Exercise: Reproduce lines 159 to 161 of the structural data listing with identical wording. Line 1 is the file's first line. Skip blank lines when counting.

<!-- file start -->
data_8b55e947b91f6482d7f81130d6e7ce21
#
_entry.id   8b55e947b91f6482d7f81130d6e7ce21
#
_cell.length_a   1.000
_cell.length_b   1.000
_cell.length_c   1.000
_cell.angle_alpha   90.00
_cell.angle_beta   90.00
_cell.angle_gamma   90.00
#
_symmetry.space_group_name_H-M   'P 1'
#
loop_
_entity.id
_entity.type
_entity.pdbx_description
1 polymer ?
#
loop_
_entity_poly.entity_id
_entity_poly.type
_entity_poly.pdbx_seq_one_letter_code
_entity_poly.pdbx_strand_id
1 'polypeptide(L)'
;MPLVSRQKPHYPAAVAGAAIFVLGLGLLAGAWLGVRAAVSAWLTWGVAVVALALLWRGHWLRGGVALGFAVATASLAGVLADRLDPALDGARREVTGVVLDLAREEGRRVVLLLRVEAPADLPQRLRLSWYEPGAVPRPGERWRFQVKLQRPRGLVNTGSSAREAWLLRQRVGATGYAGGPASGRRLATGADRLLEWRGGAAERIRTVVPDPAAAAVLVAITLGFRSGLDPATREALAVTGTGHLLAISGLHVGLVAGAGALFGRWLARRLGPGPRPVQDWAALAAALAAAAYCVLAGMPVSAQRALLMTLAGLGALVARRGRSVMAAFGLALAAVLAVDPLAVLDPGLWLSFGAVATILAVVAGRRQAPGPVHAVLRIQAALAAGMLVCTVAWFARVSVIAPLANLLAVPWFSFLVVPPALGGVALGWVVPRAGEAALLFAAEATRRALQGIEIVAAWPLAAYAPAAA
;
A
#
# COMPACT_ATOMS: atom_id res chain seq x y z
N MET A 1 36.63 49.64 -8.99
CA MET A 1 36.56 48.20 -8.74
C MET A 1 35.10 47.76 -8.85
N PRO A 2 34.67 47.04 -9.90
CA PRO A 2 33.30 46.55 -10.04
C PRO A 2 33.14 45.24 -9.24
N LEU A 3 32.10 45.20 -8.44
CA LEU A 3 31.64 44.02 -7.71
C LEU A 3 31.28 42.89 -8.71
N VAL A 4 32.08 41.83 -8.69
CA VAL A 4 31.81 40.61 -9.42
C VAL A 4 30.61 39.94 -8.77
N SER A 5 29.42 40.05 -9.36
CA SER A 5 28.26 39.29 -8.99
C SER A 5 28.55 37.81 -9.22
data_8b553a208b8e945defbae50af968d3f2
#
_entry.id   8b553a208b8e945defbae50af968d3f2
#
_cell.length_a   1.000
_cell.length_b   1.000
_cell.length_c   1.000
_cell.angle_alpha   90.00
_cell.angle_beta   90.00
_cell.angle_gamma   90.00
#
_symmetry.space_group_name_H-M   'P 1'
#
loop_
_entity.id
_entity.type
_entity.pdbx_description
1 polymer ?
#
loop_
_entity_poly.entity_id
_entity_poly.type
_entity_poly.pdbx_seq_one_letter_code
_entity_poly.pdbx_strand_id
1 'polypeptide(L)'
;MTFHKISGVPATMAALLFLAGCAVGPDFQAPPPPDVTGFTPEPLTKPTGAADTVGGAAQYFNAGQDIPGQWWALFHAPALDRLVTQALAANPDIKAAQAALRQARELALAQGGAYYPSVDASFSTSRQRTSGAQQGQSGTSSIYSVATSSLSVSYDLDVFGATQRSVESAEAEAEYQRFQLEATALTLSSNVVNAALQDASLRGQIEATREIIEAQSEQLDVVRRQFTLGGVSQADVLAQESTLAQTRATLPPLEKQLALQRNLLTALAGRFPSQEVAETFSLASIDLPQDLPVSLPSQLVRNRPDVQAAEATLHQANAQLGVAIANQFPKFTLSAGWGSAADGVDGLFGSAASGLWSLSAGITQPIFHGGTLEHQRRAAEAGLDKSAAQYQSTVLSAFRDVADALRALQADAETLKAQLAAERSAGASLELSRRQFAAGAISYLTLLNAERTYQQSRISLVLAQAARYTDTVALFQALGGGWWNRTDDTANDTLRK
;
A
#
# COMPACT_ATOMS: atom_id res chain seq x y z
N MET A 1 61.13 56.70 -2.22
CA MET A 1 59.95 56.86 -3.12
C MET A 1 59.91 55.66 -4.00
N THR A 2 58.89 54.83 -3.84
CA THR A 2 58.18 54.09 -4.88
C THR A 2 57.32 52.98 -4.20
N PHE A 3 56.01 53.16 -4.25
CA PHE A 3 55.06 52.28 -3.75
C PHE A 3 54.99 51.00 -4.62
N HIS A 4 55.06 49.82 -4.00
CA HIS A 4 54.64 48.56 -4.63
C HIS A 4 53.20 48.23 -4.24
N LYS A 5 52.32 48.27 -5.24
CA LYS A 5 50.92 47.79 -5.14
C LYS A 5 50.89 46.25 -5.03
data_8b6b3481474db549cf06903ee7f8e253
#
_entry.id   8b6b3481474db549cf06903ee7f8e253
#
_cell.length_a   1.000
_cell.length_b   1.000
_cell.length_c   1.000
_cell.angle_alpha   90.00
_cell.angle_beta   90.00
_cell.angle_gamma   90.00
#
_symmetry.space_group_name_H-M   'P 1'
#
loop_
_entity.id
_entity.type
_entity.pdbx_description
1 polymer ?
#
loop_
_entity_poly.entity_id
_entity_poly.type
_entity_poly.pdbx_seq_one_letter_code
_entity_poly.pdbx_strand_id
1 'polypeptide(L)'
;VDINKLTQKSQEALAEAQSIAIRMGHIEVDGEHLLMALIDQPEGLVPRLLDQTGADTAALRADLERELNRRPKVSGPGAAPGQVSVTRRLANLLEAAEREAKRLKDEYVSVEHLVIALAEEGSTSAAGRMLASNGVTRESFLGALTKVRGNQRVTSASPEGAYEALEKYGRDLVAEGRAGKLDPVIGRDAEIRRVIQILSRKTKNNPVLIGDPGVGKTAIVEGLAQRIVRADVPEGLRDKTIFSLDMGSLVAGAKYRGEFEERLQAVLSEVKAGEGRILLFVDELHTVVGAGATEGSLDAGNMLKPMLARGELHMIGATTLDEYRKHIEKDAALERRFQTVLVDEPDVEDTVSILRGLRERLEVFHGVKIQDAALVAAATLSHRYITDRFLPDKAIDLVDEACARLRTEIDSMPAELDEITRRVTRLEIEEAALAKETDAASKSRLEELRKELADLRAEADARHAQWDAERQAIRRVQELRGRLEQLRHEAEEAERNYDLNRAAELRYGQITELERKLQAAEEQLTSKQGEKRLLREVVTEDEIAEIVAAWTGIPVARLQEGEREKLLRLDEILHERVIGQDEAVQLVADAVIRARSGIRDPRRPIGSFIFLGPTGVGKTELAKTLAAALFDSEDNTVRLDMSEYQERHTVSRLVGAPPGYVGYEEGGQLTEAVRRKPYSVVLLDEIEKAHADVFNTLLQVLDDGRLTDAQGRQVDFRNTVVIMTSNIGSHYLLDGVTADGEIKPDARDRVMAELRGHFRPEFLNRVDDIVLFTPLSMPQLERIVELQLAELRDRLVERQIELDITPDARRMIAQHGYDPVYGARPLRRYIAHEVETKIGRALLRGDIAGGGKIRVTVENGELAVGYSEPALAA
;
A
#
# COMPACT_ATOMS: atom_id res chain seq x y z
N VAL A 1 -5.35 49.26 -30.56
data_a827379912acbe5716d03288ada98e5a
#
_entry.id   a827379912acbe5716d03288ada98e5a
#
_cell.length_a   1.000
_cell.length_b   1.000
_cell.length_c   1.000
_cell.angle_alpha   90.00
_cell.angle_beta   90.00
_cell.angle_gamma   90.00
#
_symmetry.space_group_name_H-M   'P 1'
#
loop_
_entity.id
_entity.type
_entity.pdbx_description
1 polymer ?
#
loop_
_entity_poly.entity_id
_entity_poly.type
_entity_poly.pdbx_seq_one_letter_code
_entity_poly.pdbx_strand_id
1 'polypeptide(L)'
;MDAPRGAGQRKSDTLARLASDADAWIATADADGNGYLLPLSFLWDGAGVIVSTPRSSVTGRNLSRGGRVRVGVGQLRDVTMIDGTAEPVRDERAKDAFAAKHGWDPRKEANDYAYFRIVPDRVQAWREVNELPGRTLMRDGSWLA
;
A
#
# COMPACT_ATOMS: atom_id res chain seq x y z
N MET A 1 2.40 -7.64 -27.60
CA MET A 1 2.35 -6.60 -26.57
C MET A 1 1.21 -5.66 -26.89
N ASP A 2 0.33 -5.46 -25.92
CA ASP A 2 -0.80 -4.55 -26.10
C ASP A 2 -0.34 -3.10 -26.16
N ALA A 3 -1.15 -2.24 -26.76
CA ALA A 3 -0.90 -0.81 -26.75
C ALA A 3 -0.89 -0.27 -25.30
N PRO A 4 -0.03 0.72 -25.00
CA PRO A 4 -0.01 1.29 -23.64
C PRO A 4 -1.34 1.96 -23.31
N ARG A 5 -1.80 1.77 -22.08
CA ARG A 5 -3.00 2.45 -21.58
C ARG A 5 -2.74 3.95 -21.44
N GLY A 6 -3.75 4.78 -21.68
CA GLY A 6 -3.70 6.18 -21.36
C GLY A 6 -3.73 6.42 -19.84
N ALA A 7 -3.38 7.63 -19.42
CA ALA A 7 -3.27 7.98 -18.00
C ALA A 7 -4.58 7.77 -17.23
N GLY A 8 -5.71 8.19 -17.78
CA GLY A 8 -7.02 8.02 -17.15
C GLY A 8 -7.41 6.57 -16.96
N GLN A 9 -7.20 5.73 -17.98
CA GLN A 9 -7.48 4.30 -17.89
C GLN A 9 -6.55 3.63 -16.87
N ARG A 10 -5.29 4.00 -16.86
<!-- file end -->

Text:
CA ALA A 3 -0.90 -0.81 -26.75
C ALA A 3 -0.89 -0.27 -25.30
N PRO A 4 -0.03 0.72 -25.00